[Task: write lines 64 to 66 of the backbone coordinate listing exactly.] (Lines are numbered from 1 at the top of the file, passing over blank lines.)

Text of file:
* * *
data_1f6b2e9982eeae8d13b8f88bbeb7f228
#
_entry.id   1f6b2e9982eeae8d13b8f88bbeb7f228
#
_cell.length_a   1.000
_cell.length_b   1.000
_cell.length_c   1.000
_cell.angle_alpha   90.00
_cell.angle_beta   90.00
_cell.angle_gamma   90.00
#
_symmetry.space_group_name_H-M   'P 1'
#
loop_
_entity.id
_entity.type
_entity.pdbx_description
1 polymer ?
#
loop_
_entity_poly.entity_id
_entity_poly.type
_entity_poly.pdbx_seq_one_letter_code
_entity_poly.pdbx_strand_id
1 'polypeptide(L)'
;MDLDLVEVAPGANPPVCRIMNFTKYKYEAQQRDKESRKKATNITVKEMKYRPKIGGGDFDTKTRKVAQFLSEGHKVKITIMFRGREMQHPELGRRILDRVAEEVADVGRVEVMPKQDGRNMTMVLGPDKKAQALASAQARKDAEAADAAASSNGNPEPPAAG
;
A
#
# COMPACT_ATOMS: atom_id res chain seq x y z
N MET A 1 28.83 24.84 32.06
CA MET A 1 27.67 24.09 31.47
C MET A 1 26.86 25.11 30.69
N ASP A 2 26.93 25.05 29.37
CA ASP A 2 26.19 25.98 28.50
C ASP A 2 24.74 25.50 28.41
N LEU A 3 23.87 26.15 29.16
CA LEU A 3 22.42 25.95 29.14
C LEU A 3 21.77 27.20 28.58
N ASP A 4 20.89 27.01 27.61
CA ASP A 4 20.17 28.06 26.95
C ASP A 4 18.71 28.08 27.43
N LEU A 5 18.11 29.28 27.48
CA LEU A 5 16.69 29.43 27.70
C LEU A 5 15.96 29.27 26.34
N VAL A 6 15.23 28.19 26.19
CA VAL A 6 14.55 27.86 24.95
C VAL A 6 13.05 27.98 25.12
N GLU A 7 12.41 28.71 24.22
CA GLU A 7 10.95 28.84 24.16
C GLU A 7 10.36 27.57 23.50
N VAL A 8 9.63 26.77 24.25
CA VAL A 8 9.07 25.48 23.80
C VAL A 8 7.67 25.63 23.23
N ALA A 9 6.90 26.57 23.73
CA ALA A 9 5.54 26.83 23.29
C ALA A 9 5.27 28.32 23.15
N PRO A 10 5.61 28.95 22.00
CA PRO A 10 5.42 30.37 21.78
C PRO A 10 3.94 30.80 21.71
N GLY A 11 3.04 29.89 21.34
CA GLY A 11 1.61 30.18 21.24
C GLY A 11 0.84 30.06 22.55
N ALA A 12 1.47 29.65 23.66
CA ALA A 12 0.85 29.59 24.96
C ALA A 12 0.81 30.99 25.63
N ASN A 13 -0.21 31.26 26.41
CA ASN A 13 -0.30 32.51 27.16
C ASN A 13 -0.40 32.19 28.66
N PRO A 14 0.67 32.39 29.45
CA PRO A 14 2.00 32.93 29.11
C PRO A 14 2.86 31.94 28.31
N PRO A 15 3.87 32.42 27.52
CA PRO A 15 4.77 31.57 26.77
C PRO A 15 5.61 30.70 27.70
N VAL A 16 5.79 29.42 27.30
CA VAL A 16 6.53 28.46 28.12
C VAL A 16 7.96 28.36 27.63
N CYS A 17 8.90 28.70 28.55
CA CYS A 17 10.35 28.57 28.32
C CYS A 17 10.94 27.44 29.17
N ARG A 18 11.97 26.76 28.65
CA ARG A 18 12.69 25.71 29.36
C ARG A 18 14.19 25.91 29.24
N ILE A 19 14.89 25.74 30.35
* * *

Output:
N ALA A 12 1.47 29.65 23.66
CA ALA A 12 0.85 29.59 24.96
C ALA A 12 0.81 30.99 25.63